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Dengue Fever

Dengue Fever - What it is

What is dengue fever?

Dengue fever is an illness caused by dengue virus, which is carried and spread by the Aedes mosquitoes. These viruses cause the body to bleed easily and may affect other organ systems.

Dengue Fever - Symptoms

What are the signs and symptoms of dengue fever?

The common symptoms are
  • Fever
  • Headache
  • Muscle and joint aches.
  • Rash-different types of rash which may itch and appears a few days after the onset of fever.
  • Bleeding tendency- from nose, gums or other parts of the body due to low platelets. Platelets are one of the blood components which help to clot and prevent excessive bleeding. Normal levels range from 150,000 to 450,000 per millilitre.
  • Bruises from minor knocks and bumps.
Sometimes, dengue infection can present in a more serious form, known as Dengue Hemorrhagic Fever (DHF) or Dengue Shock Syndrome (DSS).

Serious complications can occur resulting in:
  • Widespread bleeding.
  • Low blood pressure or shock due to bleeding or leaking blood vessels.
  • Organ failure.
  • Death (The risk of dying from dengue complications is very low; less than one to five percent if supportive treatment is given early).

Dengue Fever - How to prevent?

Dengue Fever - Causes and Risk Factors

Dengue Fever - Diagnosis

Dengue Fever - Treatments

Can you or your child be managed at home?

Majority of the cases are mild, self-limiting and requires no hospitalisation.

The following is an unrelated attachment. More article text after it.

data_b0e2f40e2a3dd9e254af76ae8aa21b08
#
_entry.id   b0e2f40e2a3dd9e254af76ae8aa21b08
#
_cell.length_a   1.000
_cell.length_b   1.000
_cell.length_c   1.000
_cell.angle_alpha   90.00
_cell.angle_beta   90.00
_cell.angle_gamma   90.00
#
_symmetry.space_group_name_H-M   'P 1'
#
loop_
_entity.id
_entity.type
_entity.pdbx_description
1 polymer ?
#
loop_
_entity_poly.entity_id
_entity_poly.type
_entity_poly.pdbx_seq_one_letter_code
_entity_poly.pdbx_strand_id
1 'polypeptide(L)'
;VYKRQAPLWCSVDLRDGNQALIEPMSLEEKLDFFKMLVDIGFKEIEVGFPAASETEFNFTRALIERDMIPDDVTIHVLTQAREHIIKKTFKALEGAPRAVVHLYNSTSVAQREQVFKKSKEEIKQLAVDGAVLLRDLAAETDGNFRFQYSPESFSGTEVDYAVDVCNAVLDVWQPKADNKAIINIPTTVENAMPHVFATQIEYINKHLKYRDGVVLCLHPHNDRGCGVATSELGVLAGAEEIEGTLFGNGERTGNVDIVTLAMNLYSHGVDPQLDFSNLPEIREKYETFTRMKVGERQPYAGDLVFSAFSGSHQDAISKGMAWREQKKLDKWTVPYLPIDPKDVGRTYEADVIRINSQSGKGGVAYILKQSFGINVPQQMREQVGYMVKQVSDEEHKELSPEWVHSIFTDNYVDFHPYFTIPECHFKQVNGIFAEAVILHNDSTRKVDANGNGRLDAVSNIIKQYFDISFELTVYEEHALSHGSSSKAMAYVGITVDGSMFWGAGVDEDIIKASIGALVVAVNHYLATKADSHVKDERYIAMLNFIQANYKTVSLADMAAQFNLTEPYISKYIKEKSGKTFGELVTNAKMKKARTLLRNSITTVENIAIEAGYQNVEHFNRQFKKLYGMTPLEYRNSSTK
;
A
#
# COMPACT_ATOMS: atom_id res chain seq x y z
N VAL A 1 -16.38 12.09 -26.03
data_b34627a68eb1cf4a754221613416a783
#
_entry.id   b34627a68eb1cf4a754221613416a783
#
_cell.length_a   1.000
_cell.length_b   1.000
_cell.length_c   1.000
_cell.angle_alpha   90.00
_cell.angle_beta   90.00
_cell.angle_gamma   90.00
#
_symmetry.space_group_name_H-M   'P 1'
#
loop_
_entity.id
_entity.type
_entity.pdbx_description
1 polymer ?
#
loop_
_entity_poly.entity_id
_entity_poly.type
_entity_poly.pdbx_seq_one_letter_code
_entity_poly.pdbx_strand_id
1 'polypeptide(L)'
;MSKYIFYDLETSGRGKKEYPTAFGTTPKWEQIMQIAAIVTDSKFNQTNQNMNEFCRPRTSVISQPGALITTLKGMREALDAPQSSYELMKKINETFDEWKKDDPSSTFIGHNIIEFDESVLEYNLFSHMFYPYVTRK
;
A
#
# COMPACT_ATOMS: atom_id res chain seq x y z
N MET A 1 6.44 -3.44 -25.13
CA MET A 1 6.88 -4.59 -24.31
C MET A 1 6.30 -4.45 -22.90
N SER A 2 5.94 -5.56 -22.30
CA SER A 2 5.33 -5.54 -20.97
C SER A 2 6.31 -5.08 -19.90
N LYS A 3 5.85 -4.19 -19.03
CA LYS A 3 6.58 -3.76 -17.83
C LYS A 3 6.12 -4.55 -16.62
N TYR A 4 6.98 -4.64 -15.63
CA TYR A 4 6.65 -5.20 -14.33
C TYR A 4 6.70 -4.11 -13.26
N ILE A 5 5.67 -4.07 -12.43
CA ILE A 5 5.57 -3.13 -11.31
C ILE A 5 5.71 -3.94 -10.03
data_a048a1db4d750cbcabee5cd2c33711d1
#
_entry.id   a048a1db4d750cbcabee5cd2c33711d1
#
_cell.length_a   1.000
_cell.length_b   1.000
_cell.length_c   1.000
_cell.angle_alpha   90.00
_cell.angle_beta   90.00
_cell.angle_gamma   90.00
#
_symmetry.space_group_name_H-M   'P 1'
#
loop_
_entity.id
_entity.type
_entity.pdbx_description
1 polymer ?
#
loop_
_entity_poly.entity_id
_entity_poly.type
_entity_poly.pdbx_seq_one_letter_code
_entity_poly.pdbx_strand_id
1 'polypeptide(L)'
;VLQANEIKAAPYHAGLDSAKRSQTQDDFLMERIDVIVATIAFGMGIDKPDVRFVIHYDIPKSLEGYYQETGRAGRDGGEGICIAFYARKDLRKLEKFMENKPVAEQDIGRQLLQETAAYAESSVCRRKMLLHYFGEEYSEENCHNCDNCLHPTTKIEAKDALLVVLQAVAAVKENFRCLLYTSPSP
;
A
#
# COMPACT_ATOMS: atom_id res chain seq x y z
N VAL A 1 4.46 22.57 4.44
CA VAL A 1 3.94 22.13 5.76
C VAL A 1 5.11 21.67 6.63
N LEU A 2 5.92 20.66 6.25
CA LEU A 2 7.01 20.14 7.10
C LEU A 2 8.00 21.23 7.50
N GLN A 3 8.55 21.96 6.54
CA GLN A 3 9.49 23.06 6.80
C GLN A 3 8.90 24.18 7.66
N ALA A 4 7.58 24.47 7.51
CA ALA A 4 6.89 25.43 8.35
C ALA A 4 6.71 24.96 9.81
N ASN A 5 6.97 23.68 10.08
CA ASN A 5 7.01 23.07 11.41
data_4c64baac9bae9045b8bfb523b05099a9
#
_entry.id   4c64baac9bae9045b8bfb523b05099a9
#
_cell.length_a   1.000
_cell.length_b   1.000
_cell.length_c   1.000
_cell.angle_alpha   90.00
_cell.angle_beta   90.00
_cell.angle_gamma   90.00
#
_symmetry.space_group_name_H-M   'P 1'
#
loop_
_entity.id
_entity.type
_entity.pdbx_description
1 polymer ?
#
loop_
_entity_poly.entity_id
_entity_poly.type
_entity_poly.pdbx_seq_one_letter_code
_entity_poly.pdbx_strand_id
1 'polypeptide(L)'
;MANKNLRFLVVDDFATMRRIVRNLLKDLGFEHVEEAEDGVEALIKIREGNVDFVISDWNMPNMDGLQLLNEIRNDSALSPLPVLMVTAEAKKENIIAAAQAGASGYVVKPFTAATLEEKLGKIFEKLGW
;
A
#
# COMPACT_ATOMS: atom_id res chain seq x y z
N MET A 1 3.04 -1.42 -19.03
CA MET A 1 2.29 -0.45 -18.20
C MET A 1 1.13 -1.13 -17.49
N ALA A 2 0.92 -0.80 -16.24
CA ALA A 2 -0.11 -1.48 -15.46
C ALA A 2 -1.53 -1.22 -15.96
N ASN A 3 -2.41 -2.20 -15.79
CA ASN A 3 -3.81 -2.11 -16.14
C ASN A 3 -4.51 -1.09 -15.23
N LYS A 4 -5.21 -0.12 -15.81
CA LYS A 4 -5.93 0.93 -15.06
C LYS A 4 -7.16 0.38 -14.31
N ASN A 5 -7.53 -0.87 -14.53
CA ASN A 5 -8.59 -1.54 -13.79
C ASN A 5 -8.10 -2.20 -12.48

• Blood test is done daily to assess the platelet level and concentration (as it can be normal during the first few days of fever).
  • Blood test can also be done at the polyclinics or general practitioner (GP) clinics.
There is no antibiotic or anti-viral medication for dengue fever. The treatment is mainly supportive and for relief of symptoms. The main components of management of dengue fever are:

Fluid or water replacement
  • Children about one year old or weigh more than 10kg should drink at least one litre of fluids a day.
  • Children who weigh more than 40kg or adult should drink at least two litres of fluids a day.
    This is because
    - Fever increases water loss from your body.
    - Dengue fever causes the blood vessels to be leaky and increases water loss f rom the blood circulation.
Symptom relief and fever control
  • Painkillers (eg. paracetamol) may be given to relieve pain and control fever.
  • Avoid aspirin (or other medications such as ibuprofen and diclofenac suppositories that affect the platelet functions) as it can increase the risk of bleeding.
  • Medications may be given for nausea and vomiting.
Bleeding prevention and control
  • Rest in bed and reduce activities like running around and avoiding sports to reduce the risk of falls and injury.
  • Avoid brushing your teeth and traumatising your nose (eg. from digging) when your platelet counts drop below normal levels.
  • If superficial bleeding occurs, apply firm pressure to the bleeding point for several minutes. For nosebleeds, use fingers to apply pressure to the upper part of the nasal bridge (by squeezing) and lean forward.
Note: Seek medical attention whenever there is evidence of bleeding.

When do you or your child need to return to the hospital?
  • Blood platelet count less than 80,000.
  • Bleeding from the nose or gums without any injury.
  • Unwell (lethargic, drowsy or have breathing difficulty).
  • Vomiting or poor feeding/drinking.